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Japan invents a hologram that can be touched

Researchers from four Japanese universities and 3D display firm Aerial Burton have created 3D holograms that can be touched safely Researchers from four Japanese universities and 3D display firm Aerial Burton have created 3D holograms that can be touched safely (Yoichi Ochiai/University of Tsukuba)

We have all been exposed to science fiction at some point. We have all seen or read the concept of holograms, whether it was the holodeck used in Star Trek or the holograms used to communicate in Star Wars. Now Japan has actually invented one you can touch and interact with. Researchers at Japan’s Digital Nature Group have used a new method to achieve this.

Famtosecond lasers were used to create the hologram. Earlier, they also used similar plasma lasers to show aerial 3-D plasma imagery. This time however, the researchers have come up with a hologram that can actually interact with people when you touch it.

In order to do this, the researchers have decreased the time of laser bursts to higher resolution famtoseconds. Lower resolution famtoseconds and nanoseconds were at first considered to create the holograms. The holograms are created from voxels, which are points of light that plasma releases when the air is ionized by a laser’s focus. A star, heart, and tiny fairy have been used to represent the holograms.

The researchers are saying the holograms can be used for aerial holographic purposes as of right now, but cannot be used to create a real holodeck just yet.

The team will display its incredible new technology to the public however in the Siggraph 2015 exhibition. With this new technology it is suspected though that the researchers could soon recreate 3-D interface technology as we know it. This kind of innovation is undoubtedly going to stick soon enough.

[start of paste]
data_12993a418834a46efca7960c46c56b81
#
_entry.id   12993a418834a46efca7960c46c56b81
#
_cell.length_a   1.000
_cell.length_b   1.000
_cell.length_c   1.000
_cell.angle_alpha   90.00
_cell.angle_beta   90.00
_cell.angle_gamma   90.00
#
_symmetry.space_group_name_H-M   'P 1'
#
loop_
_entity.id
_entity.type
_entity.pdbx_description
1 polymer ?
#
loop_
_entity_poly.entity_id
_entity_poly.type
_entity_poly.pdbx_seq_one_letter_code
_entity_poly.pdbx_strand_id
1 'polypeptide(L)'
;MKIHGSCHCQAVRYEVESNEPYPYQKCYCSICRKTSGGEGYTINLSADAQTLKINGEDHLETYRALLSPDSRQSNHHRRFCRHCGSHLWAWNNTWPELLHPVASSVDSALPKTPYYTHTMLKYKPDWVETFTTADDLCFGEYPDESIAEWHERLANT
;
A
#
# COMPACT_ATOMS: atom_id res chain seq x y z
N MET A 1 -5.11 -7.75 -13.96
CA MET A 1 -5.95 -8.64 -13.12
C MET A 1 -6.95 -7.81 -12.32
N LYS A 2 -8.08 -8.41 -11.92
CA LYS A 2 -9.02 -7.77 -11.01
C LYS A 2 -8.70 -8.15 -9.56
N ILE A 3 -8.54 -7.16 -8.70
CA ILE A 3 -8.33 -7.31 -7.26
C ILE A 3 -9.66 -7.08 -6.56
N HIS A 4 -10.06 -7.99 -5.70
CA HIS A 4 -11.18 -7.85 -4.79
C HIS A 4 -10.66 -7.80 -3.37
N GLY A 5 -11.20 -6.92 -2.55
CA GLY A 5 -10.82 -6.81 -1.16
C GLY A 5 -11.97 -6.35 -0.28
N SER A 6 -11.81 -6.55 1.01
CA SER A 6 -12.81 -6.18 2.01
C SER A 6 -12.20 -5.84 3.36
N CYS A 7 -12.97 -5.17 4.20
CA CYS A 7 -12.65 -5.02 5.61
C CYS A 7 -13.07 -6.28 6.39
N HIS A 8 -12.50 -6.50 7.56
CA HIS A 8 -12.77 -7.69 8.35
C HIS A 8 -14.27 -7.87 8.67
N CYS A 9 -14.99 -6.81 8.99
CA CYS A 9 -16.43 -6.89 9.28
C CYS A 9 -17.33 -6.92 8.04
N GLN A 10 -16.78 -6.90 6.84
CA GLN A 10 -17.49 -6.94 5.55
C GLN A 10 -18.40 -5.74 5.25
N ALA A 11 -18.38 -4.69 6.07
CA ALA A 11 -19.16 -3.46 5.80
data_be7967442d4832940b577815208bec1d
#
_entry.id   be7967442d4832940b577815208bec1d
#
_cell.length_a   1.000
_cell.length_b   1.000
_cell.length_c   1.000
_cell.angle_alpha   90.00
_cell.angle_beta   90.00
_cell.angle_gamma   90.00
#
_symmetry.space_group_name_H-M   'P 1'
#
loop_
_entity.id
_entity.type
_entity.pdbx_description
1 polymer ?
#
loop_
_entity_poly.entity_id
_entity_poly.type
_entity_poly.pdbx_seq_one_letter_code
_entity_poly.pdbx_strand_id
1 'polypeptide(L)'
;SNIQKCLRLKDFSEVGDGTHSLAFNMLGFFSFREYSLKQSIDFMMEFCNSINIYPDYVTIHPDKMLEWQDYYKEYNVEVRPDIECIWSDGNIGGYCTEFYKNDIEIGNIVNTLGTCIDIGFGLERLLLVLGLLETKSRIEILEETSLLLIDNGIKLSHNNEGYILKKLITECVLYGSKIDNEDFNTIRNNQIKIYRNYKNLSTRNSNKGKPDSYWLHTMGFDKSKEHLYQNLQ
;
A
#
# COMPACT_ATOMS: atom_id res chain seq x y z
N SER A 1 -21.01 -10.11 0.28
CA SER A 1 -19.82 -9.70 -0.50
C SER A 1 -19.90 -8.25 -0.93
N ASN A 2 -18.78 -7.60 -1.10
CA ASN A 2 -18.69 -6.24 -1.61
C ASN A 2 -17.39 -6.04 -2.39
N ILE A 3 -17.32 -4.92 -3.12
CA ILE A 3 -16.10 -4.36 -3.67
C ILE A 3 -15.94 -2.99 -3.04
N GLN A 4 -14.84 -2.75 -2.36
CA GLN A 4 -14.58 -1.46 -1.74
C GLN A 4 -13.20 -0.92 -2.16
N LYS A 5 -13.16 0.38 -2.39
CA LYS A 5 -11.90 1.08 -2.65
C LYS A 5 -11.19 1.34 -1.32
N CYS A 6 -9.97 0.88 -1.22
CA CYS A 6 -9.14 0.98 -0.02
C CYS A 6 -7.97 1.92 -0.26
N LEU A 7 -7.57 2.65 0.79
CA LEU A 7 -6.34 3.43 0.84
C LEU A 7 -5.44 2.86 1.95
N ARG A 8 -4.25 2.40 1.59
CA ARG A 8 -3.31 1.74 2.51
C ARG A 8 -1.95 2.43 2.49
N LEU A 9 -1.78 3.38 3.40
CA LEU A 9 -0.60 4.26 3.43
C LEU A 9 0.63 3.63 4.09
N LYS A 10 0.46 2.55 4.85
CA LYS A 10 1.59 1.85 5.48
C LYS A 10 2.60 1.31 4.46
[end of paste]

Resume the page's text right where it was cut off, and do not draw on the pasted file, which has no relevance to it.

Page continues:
Sid Motaghi

Sid Motaghi

Staff Writer
Sid Motaghi has a B.F.A. in Film and a M.A. in Media Studies from The New School. He is now a contributing writer on Science Recorder, Moviepilot, and Study of Anime from time to time. He is also into screenwriting and creative writing, now writing a few short stories to supplement his screenplay and graphic novel he is currently working on.
About Sid Motaghi (22 Articles)
Sid Motaghi has a B.F.A. in Film and a M.A. in Media Studies from The New School. He is now a contributing writer on Science Recorder, Moviepilot, and Study of Anime from time to time. He is also into screenwriting and creative writing, now writing a few short stories to supplement his screenplay and graphic novel he is currently working on.
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